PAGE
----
Or are you going to just trust one party more than another despite vast amounts of history showing that they are both corrupt?

     



     Mr. Concerned Citizen...

    Ummm, first of all, none of those posts you are trying to attribute to me are, in fact mine. Seems your conspiracy-addled mind is getting the best of your ability to manage reality.

    Second, I am merely pointing out that you are wholly ignorant of the Constitution and specifically Article V. You stated unequivocally that Congress has no input into amendments.

    "...what is discussed for proposed amendments is soley up to the deligates sent to a convention. And not congress, nor the supreme court, nor the president have any power over it..."

    That is just laughably wrong, which turns your halfcocked rant into nothing more than a Thorozine induced nightmare created in your head.

    In fact, Congress is one of TWO ways to amend the Constitution.

     

    Sir it doesn’t take much of a ref to see you are rude and very ignorant with comments like…”That is just laughably wrong, which turns your halfcocked rant into nothing more than a Thorozine induced nightmare created in your head.”

    With regards for the rest of you childish nonsense, Mr. Citizen I cited and presented sources and material written by a United States Federal Judge where as you referenced Wikipedia, I would say that the comparison of the two pretty much shows who the real ignorant one is here.

     

    Now please go away. Or I will be forced to make you go away by blocking you.  You are trying my patients, with your childish and rude behavior.  

     
  18. You have chosen to ignore posts from Sistersledge. Show Sistersledge's posts

    Re: Article V A Convention of States Part 1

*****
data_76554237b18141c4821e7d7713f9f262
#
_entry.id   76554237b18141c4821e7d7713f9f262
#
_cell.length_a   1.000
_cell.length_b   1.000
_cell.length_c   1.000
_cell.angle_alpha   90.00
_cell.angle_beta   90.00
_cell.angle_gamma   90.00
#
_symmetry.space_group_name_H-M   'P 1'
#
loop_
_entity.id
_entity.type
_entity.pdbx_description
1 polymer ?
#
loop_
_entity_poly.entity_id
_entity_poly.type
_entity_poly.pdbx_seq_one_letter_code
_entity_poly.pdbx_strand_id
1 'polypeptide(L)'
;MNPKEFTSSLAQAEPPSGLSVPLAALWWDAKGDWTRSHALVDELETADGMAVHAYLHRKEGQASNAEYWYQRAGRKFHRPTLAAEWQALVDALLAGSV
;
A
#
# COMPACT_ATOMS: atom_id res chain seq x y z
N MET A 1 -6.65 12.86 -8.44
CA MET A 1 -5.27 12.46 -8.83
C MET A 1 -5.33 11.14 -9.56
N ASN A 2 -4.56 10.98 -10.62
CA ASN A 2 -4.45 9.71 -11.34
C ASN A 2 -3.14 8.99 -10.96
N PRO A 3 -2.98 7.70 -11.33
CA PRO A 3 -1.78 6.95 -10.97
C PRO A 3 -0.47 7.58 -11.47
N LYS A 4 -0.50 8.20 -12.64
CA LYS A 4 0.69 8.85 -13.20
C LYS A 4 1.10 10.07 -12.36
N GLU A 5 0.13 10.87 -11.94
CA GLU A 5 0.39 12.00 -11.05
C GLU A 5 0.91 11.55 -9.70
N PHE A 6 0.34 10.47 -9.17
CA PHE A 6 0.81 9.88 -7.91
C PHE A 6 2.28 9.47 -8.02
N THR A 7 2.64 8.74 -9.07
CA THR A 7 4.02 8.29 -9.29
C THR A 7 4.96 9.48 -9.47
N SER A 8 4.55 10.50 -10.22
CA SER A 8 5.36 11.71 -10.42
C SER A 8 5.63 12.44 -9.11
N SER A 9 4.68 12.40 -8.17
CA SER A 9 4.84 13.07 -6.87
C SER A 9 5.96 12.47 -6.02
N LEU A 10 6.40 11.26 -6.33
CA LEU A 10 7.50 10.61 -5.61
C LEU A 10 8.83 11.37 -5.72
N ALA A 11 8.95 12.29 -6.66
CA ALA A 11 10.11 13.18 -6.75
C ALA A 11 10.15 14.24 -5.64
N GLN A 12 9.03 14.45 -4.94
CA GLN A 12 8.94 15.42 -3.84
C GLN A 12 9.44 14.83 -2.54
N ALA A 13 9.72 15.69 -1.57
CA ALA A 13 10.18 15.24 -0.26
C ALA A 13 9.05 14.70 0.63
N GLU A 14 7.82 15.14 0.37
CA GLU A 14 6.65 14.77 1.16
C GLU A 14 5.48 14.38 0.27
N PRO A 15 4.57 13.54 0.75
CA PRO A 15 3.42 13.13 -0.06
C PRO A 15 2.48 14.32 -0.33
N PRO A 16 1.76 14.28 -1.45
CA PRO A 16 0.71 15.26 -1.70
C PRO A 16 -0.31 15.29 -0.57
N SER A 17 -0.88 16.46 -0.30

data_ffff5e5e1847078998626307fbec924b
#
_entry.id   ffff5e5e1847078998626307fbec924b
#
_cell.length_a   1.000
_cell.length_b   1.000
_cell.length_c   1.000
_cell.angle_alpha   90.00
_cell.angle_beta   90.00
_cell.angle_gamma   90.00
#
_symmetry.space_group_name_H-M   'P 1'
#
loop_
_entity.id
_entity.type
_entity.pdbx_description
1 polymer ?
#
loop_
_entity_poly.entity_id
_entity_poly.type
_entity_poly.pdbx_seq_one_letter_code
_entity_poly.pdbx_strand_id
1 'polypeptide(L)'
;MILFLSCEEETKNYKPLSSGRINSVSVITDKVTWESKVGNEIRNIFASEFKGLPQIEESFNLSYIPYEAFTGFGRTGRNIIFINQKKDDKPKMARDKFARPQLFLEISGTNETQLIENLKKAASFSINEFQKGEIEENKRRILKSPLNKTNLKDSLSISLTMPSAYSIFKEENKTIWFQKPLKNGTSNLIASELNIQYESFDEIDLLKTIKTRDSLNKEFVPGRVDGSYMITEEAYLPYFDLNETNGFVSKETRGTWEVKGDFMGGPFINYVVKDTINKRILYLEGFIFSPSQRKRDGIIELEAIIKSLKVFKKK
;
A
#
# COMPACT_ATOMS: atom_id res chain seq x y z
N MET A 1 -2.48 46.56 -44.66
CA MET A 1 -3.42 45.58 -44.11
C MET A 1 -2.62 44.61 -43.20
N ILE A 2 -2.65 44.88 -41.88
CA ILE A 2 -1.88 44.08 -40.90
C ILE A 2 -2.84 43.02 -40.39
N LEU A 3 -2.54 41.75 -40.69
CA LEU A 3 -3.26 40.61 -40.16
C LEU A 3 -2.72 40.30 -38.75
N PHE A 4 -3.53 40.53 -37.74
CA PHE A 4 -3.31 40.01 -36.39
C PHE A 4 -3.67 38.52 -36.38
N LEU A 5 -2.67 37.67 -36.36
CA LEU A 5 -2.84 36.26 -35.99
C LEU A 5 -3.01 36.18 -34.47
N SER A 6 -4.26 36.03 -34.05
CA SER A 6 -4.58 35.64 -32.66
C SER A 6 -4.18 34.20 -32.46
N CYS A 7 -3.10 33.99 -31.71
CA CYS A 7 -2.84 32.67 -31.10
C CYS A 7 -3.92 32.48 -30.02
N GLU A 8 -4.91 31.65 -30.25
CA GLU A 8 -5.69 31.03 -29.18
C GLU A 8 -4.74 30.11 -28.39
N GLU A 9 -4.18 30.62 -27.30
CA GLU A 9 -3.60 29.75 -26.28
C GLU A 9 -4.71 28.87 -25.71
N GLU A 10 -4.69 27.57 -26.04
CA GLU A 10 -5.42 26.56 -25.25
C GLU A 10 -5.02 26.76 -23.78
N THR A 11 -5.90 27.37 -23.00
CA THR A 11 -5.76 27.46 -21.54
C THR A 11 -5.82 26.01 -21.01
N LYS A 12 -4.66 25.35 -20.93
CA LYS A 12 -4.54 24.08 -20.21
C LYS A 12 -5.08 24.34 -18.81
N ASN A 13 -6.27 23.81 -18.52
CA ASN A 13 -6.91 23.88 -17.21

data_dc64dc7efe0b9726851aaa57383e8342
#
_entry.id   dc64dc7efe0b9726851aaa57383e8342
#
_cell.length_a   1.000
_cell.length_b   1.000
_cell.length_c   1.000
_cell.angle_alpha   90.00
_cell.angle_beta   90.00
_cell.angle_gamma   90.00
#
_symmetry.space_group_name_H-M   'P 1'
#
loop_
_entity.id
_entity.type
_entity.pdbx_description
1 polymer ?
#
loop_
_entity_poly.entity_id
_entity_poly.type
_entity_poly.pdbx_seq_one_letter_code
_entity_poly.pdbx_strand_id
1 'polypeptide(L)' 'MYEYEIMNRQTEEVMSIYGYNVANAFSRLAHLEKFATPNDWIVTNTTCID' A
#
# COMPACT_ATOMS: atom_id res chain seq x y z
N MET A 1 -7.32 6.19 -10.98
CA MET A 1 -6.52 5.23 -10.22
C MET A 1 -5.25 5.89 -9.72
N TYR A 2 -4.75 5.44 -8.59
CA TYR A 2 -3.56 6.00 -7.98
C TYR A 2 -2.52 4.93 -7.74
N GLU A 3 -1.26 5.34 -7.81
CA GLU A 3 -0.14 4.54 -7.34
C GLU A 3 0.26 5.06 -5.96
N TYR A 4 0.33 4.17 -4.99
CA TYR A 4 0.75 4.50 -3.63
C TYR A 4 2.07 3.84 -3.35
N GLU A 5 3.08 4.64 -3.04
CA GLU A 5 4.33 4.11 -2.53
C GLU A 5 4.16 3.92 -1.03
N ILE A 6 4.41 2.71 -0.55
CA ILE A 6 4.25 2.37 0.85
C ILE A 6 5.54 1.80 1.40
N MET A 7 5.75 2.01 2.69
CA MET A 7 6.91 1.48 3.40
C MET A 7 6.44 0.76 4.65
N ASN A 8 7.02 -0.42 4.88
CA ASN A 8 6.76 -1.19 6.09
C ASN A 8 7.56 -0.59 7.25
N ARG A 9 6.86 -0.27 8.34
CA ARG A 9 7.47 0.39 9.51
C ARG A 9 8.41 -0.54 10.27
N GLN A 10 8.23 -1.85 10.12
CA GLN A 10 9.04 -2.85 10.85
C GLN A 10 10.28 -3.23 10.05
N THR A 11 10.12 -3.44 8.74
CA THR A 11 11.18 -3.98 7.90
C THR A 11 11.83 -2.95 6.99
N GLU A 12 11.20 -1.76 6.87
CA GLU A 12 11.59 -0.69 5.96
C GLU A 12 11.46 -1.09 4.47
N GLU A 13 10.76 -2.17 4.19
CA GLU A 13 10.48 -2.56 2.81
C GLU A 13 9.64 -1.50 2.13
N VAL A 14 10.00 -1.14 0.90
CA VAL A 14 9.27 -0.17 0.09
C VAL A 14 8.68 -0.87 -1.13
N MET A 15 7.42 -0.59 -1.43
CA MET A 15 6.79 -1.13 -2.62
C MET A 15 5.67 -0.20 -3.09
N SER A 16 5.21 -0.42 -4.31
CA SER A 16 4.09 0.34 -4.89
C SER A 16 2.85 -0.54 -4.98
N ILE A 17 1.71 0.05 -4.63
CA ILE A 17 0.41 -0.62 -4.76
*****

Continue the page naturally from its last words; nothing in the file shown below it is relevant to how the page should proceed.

In response to StalkingButler's comment:

    A. Term Limits. I'm for them. To me, Anything that would serve to mitigate the establishment of a permanent political class is a good thing.

    B. Return Senate appointments to the states. I'm for this one too. The house is and should remain popularly elected. The Senate was intended to be the voice of the States and it should be returned to that role.

    C. Court Term Limits. Not sure that I like this one. The point of having lifetime appointments was an attempt to de-politicize the court. I don't see how term limits here would help much.

    --

    Think for yourself, question authority.


     

    I don't like your A, B or C ...... We already have term limits for politicians and they are called elections , as for doing away with the elections of Senators ... I guess you don't trust the judgement of the fellow citizens of your state ..... for judges, I think they should be held accountable to the citizens of this country or their state  ... they should either be elected , have term limits or there should be a way to recall them .

     
  19. You have chosen to ignore posts from TheWiredJournal. Show TheWiredJournal's posts

    Re: Article V A Convention of States Part 1

    In response to TheWiredJournal's comment:

     

    With regard to the second of the three proposed Amendments above....

    AN AMENDMENT TO RESTORE THE SENATE

    SECTION 1:   The Seventeenth Amendment is hereby repealed. All Senators shall be chosen by their state legislatures as prescribed by Article 1.

    SECTION 2:   This amendment shall not be so construed as to affect the term of any Senator chosen before it becomes valid as part of the Constitution.

    SECTION 3:   When vacancies occur in the representation of any State in the Senate for more than ninety days the governor of the State shall appoint an individual to full the vacancy for the remainder of the term.

    SECTION 4:   A Senator may be removed from office by a two-thirds vote of the state legislature

     

     

     



     

    Well I must say this thread has turned into quite the learning process for me, Thing’s I’ve never given much thought to and were pretty much ignorant to.

    Thus I stated out being for the proposed amendment to abolish the 17th Amendment and returning to the original intention as laid out by our founders with my rational and belief being that it (the 17th amendment) not only expand the powers of the Federal government beyond what was intended, but also made them more vulnerable to corruption as they are now at the mercy of the special interest groups and powerful lobbyist’s, and the strong arm of whatever political party they happen to a part of along with exposing them to temptation for selfish gain vs. having  to be solely representatives of the people and the states they represent and having to answer only to them.